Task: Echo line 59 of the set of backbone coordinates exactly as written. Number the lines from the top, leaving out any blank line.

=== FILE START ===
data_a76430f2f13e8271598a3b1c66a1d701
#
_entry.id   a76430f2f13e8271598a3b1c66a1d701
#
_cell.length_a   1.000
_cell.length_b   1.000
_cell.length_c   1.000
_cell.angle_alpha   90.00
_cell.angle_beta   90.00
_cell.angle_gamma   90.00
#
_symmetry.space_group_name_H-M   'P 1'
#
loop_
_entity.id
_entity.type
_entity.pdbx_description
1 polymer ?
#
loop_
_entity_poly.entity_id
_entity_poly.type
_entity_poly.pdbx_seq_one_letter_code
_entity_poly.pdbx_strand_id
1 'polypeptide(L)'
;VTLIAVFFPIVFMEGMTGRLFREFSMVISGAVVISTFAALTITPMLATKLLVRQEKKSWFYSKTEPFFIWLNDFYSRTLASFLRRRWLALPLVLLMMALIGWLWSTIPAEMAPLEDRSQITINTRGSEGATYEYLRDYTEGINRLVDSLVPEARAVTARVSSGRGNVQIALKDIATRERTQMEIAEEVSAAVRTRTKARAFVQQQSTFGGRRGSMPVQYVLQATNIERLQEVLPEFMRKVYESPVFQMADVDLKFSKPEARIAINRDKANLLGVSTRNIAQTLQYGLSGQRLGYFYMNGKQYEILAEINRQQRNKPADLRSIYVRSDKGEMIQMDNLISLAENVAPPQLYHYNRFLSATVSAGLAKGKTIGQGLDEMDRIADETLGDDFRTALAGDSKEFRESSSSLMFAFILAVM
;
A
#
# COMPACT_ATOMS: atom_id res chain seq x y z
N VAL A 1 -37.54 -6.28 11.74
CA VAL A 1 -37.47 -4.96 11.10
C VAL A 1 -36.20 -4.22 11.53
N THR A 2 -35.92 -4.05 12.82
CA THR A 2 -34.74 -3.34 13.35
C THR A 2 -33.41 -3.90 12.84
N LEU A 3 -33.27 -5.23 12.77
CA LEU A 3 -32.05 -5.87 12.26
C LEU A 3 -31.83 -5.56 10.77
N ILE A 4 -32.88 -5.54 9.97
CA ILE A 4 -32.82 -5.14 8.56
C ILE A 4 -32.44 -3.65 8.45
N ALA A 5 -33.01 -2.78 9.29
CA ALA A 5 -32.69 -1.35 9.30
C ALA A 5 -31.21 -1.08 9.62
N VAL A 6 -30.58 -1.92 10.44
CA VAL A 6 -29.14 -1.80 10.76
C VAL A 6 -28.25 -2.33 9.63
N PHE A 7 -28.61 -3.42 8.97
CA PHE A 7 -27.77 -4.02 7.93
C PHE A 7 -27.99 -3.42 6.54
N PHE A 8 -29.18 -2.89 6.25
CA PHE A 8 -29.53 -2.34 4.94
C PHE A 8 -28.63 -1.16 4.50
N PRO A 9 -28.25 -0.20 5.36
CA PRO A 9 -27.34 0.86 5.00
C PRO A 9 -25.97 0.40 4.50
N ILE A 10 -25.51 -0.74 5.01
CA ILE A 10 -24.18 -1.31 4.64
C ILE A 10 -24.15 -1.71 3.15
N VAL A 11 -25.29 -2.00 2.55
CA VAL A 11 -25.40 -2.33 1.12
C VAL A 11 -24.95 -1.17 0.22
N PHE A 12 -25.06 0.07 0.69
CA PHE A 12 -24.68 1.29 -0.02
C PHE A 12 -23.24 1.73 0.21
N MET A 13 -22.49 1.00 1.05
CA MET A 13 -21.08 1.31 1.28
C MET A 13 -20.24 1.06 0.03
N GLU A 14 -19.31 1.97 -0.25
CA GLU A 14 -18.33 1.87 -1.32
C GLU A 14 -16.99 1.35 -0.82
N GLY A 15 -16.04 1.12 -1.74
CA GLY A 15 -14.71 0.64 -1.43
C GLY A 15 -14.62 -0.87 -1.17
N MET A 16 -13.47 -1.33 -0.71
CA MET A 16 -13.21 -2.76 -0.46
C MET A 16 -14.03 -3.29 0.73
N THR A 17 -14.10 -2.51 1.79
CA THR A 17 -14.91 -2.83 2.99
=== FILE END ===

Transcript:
CA ILE A 10 -24.18 -1.31 4.64